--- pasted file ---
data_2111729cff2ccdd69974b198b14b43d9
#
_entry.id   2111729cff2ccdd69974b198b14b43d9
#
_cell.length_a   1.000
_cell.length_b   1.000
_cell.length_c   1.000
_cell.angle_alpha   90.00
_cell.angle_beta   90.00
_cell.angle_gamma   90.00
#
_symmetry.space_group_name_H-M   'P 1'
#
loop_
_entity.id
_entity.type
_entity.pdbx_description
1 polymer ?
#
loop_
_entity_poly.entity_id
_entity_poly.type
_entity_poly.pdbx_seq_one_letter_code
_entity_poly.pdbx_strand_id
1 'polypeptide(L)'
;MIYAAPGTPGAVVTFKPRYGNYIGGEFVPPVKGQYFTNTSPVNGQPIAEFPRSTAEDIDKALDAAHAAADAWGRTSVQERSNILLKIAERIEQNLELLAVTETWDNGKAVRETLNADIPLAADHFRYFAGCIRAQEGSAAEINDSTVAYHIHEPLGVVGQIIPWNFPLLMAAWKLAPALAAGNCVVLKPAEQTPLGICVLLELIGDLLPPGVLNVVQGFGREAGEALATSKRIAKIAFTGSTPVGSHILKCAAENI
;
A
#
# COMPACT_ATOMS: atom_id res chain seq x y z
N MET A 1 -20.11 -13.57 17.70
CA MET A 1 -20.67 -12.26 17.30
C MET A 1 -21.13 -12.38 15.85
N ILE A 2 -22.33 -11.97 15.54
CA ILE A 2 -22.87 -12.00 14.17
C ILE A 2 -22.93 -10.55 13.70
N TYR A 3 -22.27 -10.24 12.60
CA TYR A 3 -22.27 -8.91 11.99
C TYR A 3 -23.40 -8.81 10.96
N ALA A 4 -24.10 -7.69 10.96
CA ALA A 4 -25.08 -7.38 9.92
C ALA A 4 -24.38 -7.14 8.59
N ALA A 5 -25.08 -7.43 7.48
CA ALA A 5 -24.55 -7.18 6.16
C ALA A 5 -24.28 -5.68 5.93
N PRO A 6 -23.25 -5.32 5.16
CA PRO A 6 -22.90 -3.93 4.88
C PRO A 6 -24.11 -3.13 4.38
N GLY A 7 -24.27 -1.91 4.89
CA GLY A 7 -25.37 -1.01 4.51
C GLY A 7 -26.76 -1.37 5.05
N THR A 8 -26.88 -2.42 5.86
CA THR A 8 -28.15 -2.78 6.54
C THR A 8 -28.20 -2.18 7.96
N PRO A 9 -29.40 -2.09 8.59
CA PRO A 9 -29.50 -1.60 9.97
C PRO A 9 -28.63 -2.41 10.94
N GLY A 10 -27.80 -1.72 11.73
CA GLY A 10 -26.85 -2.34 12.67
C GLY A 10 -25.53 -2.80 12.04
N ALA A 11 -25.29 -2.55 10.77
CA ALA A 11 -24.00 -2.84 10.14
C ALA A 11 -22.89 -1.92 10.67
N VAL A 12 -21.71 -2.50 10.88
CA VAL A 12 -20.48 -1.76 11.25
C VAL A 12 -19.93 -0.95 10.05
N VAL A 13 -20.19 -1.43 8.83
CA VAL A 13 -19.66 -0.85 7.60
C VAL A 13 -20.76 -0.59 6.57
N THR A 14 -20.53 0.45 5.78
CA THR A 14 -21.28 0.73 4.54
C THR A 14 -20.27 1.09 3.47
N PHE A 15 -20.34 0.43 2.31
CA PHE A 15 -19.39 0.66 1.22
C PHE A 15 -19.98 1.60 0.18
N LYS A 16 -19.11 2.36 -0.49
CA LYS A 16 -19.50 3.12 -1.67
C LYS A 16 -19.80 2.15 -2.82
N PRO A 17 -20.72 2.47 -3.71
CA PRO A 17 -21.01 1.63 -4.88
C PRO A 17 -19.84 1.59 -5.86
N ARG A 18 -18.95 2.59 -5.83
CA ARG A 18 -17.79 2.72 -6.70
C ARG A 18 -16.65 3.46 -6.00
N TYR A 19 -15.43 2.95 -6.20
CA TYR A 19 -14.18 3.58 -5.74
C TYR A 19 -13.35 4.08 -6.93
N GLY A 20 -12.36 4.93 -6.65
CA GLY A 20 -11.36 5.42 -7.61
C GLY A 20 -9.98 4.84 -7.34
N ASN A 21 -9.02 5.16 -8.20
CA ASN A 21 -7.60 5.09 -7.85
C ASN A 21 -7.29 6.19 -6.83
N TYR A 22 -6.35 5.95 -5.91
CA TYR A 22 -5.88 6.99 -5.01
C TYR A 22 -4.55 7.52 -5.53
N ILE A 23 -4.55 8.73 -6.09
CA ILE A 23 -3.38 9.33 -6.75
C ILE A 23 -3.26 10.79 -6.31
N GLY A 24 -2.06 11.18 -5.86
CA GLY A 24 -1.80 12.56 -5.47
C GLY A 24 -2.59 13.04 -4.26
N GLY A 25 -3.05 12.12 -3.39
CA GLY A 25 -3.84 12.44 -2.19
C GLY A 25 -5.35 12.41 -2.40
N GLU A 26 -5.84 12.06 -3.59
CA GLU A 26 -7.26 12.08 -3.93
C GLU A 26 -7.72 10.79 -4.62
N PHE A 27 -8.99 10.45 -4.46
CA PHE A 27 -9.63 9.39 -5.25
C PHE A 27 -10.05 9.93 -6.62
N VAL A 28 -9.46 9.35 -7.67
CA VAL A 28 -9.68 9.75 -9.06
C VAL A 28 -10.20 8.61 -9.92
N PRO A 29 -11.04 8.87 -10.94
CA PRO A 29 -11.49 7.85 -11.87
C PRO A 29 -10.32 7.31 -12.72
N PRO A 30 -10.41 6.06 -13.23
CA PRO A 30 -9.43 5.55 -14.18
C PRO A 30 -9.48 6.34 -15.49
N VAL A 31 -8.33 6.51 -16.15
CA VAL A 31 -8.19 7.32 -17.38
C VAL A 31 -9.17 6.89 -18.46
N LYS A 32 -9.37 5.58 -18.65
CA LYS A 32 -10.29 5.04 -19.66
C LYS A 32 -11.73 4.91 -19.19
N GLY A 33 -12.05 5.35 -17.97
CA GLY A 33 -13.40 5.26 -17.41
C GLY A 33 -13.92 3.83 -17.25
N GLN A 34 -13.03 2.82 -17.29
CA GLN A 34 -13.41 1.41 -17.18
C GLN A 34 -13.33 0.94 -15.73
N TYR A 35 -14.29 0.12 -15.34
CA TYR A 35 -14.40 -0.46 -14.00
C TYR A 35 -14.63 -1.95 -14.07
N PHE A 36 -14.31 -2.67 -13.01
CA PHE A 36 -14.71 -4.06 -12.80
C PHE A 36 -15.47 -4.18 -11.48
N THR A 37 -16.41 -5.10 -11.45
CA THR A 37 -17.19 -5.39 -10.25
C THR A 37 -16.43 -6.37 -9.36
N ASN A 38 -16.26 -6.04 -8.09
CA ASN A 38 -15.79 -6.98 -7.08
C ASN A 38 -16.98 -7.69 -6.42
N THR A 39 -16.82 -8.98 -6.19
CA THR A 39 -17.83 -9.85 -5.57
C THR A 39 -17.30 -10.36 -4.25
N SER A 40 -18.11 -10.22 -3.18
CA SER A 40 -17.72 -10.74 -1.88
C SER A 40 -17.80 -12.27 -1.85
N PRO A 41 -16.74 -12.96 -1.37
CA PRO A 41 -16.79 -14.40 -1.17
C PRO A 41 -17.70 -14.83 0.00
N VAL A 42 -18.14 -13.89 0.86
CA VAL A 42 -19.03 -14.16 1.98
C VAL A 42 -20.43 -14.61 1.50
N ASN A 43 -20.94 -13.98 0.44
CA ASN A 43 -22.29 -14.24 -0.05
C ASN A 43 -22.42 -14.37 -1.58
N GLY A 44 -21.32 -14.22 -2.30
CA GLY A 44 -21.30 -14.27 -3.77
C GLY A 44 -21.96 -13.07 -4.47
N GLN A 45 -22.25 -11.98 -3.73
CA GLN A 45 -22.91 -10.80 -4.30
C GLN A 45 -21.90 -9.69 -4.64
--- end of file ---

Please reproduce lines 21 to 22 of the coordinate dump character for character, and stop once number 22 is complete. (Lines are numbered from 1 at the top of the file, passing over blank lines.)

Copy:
_entity_poly.entity_id
_entity_poly.type